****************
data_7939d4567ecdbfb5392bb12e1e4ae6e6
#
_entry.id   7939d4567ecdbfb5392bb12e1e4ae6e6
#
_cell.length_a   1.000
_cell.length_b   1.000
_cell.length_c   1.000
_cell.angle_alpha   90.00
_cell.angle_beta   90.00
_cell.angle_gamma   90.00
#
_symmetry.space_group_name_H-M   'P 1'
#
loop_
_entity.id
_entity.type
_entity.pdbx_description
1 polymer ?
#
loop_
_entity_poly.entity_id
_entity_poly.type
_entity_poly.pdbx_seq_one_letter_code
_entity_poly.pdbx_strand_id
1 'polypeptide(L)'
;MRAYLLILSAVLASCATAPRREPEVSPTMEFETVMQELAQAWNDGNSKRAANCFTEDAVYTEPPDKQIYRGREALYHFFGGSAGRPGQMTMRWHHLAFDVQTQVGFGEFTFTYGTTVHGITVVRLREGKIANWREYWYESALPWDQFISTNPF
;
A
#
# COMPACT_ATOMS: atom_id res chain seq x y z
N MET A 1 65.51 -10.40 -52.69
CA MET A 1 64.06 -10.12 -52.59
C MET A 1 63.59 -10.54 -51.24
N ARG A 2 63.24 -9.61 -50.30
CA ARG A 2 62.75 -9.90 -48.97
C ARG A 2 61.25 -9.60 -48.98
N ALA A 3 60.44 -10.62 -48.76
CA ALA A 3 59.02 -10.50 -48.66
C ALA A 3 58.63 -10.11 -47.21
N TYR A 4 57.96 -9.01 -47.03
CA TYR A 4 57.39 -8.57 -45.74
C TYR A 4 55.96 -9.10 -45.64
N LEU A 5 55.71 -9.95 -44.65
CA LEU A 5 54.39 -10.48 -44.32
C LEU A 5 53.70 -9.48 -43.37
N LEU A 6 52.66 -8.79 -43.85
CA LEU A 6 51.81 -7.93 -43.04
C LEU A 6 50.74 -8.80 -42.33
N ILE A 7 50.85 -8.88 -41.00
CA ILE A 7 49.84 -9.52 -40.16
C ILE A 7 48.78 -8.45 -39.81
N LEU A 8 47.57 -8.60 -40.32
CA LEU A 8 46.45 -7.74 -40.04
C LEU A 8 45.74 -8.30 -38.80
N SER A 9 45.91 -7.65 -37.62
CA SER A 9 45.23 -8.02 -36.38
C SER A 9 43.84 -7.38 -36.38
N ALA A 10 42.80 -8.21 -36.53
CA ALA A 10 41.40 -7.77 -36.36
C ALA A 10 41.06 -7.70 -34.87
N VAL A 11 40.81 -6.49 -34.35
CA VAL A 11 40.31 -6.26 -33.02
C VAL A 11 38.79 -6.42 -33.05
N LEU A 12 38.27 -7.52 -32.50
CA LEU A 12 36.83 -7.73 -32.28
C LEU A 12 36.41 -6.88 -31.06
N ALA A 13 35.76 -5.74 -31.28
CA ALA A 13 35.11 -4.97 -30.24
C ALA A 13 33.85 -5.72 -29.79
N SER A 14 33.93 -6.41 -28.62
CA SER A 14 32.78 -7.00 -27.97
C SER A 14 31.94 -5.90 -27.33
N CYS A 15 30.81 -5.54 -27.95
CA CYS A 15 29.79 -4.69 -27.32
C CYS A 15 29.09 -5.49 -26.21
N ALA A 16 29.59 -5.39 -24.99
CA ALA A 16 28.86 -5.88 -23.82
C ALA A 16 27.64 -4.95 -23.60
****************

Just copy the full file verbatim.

data_7939d4567ecdbfb5392bb12e1e4ae6e6
#
_entry.id   7939d4567ecdbfb5392bb12e1e4ae6e6
#
_cell.length_a   1.000
_cell.length_b   1.000
_cell.length_c   1.000
_cell.angle_alpha   90.00
_cell.angle_beta   90.00
_cell.angle_gamma   90.00
#
_symmetry.space_group_name_H-M   'P 1'
#
loop_
_entity.id
_entity.type
_entity.pdbx_description
1 polymer ?
#
loop_
_entity_poly.entity_id
_entity_poly.type
_entity_poly.pdbx_seq_one_letter_code
_entity_poly.pdbx_strand_id
1 'polypeptide(L)'
;MRAYLLILSAVLASCATAPRREPEVSPTMEFETVMQELAQAWNDGNSKRAANCFTEDAVYTEPPDKQIYRGREALYHFFGGSAGRPGQMTMRWHHLAFDVQTQVGFGEFTFTYGTTVHGITVVRLREGKIANWREYWYESALPWDQFISTNPF
;
A
#
# COMPACT_ATOMS: atom_id res chain seq x y z
N MET A 1 65.51 -10.40 -52.69
CA MET A 1 64.06 -10.12 -52.59
C MET A 1 63.59 -10.54 -51.24
N ARG A 2 63.24 -9.61 -50.30
CA ARG A 2 62.75 -9.90 -48.97
C ARG A 2 61.25 -9.60 -48.98
N ALA A 3 60.44 -10.62 -48.76
CA ALA A 3 59.02 -10.50 -48.66
C ALA A 3 58.63 -10.11 -47.21
N TYR A 4 57.96 -9.01 -47.03
CA TYR A 4 57.39 -8.57 -45.74
C TYR A 4 55.96 -9.10 -45.64
N LEU A 5 55.71 -9.95 -44.65
CA LEU A 5 54.39 -10.48 -44.32
C LEU A 5 53.70 -9.48 -43.37
N LEU A 6 52.66 -8.79 -43.85
CA LEU A 6 51.81 -7.93 -43.04
C LEU A 6 50.74 -8.80 -42.33
N ILE A 7 50.85 -8.88 -41.00
CA ILE A 7 49.84 -9.52 -40.16
C ILE A 7 48.78 -8.45 -39.81
N LEU A 8 47.57 -8.60 -40.32
CA LEU A 8 46.45 -7.74 -40.04
C LEU A 8 45.74 -8.30 -38.80
N SER A 9 45.91 -7.65 -37.62
CA SER A 9 45.23 -8.02 -36.38
C SER A 9 43.84 -7.38 -36.38
N ALA A 10 42.80 -8.21 -36.53
CA ALA A 10 41.40 -7.77 -36.36
C ALA A 10 41.06 -7.70 -34.87
N VAL A 11 40.81 -6.49 -34.35
CA VAL A 11 40.31 -6.26 -33.02
C VAL A 11 38.79 -6.42 -33.05
N LEU A 12 38.27 -7.52 -32.50
CA LEU A 12 36.83 -7.73 -32.28
C LEU A 12 36.41 -6.88 -31.06
N ALA A 13 35.76 -5.74 -31.28
CA ALA A 13 35.11 -4.97 -30.24
C ALA A 13 33.85 -5.72 -29.79
N SER A 14 33.93 -6.41 -28.62
CA SER A 14 32.78 -7.00 -27.97
C SER A 14 31.94 -5.90 -27.33
N CYS A 15 30.81 -5.54 -27.95
CA CYS A 15 29.79 -4.69 -27.32
C CYS A 15 29.09 -5.49 -26.21
N ALA A 16 29.59 -5.39 -24.99
CA ALA A 16 28.86 -5.88 -23.82
C ALA A 16 27.64 -4.95 -23.60